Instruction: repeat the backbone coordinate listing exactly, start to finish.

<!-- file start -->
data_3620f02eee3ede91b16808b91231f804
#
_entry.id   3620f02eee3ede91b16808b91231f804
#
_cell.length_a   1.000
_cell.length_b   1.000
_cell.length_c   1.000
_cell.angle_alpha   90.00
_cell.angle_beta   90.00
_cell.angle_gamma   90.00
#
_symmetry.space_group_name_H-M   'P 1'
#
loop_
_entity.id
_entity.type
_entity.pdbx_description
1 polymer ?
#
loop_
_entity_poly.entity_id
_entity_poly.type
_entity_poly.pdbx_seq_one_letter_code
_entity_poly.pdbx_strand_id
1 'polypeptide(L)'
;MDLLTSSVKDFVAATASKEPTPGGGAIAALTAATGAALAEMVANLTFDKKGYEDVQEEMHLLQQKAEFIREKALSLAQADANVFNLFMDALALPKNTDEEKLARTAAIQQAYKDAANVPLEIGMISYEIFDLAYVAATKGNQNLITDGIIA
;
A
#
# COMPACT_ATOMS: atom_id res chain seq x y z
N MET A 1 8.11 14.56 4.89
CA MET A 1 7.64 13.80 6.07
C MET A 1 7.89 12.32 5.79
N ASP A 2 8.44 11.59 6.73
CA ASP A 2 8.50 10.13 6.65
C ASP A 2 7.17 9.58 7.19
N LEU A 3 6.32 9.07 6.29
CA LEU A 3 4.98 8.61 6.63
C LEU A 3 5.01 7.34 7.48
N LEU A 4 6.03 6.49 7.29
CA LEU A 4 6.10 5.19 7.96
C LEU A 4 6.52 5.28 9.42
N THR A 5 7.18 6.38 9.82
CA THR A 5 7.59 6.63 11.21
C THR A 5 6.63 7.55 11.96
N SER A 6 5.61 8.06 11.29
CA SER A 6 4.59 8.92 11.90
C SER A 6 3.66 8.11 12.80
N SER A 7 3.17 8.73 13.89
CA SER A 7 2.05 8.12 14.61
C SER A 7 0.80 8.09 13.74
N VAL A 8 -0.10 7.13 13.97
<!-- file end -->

data_3620f02eee3ede91b16808b91231f804
#
_entry.id   3620f02eee3ede91b16808b91231f804
#
_cell.length_a   1.000
_cell.length_b   1.000
_cell.length_c   1.000
_cell.angle_alpha   90.00
_cell.angle_beta   90.00
_cell.angle_gamma   90.00
#
_symmetry.space_group_name_H-M   'P 1'
#
loop_
_entity.id
_entity.type
_entity.pdbx_description
1 polymer ?
#
loop_
_entity_poly.entity_id
_entity_poly.type
_entity_poly.pdbx_seq_one_letter_code
_entity_poly.pdbx_strand_id
1 'polypeptide(L)'
;MDLLTSSVKDFVAATASKEPTPGGGAIAALTAATGAALAEMVANLTFDKKGYEDVQEEMHLLQQKAEFIREKALSLAQADANVFNLFMDALALPKNTDEEKLARTAAIQQAYKDAANVPLEIGMISYEIFDLAYVAATKGNQNLITDGIIA
;
A
#
# COMPACT_ATOMS: atom_id res chain seq x y z
N MET A 1 8.11 14.56 4.89
CA MET A 1 7.64 13.80 6.07
C MET A 1 7.89 12.32 5.79
N ASP A 2 8.44 11.59 6.73
CA ASP A 2 8.50 10.13 6.65
C ASP A 2 7.17 9.58 7.19
N LEU A 3 6.32 9.07 6.29
CA LEU A 3 4.98 8.61 6.63
C LEU A 3 5.01 7.34 7.48
N LEU A 4 6.03 6.49 7.29
CA LEU A 4 6.10 5.19 7.96
C LEU A 4 6.52 5.28 9.42
N THR A 5 7.18 6.38 9.82
CA THR A 5 7.59 6.63 11.21
C THR A 5 6.63 7.55 11.96
N SER A 6 5.61 8.06 11.29
CA SER A 6 4.59 8.92 11.90
C SER A 6 3.66 8.11 12.80
N SER A 7 3.17 8.73 13.89
CA SER A 7 2.05 8.12 14.61
C SER A 7 0.80 8.09 13.74
N VAL A 8 -0.10 7.13 13.97